Bottom Line: If you're looking to "cleanse" your body, make it simple and stick to water, fruits, veggies, and simple proteins (eggs, beans or meat) for a healthy jump start!

Sunday, July 19, 2009

Doc, do I need to stop...?

How much is too much? Well, it depends. Are we talking about alcohol? Tobacco? Cigars? Sweets? The occasional recreational pot use? (For the record, if it’s illegal or tobacco, I think any amount is too much!) There are many definitions of substance abuse, but I have a favorite one that a wise attending physician taught me during medical school. He said that when patients ask him if they need to cut back on something, he would reply, “ If I tell you that you absolutely cannot have it for the next thirty days, what would you say?”
It’s really a great gut check. If your doctor tells you no wine with dinner for the next month, and you feel an immediate panic or protest, perhaps you’ve become too dependent on that habit. Now, before everyone tells me that we believe a glass of red wine per day enhances your health, let me say that as long as you have no medical issues precluding alcohol (liver issues, medications that interact with alcohol, etc.) I happily agree! BUT, what we think is healthy is a 4 oz glass of wine. When is the last time you poured yourself only 4 oz in a lovely red wine glass? And do you stop at one?
The point of this blog entry is not at all to pick on wine at dinner, which happens to be my own favorite vice, but to point out that it’s healthy to occasionally step back and look at our indulgent habits and see if we’re becoming too dependent upon them.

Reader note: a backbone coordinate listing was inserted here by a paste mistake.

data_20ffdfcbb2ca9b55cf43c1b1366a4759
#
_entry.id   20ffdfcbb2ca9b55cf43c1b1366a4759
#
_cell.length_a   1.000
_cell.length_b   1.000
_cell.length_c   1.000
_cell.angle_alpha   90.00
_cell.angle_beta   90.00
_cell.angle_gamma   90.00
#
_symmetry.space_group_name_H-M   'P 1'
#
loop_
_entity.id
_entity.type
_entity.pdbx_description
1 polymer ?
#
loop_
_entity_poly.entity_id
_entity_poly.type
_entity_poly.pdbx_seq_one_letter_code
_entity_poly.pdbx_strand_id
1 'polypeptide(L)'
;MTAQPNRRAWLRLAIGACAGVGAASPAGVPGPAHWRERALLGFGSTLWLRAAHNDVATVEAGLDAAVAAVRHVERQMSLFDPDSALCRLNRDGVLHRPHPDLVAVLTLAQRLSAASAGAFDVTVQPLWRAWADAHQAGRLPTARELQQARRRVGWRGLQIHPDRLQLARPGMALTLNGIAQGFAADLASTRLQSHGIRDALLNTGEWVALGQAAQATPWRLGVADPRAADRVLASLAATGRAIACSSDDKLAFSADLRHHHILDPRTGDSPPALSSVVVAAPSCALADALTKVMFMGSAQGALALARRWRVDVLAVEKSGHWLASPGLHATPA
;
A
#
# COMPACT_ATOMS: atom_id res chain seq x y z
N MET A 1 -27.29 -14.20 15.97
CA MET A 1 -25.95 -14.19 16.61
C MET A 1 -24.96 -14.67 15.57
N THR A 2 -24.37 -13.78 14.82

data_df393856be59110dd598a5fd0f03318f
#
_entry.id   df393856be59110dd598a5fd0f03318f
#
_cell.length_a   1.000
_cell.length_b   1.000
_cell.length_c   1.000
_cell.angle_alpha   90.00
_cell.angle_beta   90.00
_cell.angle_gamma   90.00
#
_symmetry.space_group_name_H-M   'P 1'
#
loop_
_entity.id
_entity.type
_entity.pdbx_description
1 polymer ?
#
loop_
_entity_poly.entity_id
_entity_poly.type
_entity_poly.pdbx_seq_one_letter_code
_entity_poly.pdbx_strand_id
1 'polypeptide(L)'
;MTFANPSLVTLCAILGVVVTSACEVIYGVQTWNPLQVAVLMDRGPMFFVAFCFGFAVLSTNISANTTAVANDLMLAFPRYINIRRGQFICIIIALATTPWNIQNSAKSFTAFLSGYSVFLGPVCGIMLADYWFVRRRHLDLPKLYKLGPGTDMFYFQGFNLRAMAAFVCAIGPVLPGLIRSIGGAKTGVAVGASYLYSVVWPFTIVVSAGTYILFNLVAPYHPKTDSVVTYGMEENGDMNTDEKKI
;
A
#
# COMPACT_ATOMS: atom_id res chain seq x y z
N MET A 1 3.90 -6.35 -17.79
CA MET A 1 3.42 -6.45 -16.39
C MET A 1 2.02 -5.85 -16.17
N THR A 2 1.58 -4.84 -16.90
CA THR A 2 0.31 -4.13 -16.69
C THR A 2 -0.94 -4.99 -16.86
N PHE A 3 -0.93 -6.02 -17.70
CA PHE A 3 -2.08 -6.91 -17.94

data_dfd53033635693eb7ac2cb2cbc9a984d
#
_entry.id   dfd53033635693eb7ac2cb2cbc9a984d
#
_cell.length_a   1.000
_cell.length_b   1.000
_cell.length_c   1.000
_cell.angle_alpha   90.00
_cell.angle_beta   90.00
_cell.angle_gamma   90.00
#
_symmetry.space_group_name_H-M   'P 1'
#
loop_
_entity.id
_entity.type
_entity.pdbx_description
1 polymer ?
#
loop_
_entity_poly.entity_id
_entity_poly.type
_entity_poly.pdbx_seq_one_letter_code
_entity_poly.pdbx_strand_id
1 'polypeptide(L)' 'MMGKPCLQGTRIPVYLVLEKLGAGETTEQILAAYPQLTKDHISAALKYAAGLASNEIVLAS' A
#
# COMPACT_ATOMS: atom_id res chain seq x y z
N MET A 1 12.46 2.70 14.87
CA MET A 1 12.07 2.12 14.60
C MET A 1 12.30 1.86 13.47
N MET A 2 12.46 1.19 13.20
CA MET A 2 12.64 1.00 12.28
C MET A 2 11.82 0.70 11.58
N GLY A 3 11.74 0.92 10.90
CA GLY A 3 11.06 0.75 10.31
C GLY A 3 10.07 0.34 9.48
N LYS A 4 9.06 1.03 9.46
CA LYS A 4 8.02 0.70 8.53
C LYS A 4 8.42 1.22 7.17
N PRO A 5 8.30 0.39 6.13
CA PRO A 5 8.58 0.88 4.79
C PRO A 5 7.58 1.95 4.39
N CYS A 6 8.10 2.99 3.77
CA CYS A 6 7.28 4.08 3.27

BOTTOM LINE: It’s TOO MUCH if the thought of giving it up for a week produces anxiety!

Saturday, July 4, 2009

Normal aging or Alzheimer's?

July 4th evokes deep emotions within Americans, as we reflect on our many freedoms in this great country. This holiday has an additional significance in our family. My mother endured Alzheimer’s for nearly twelve years, and gained her freedom from this physically and emotionally sapping disease on July 4th, 2004. While our family was deeply saddened by our loss, we were relieved that she was no longer suffering the daily frustrations inherent with severe memory loss.
Many people are fearful that they are developing Alzheimer's disease. Do you forget why you walked in a room? Can't find your keys or the tv remote? Couldn't think of an old friend's name when you ran in to them at the store? RELAX- none of these episodes are unusual for a healthy, busy adult. Typically these things happen when you are stressed and simply not paying much attention to your task at hand.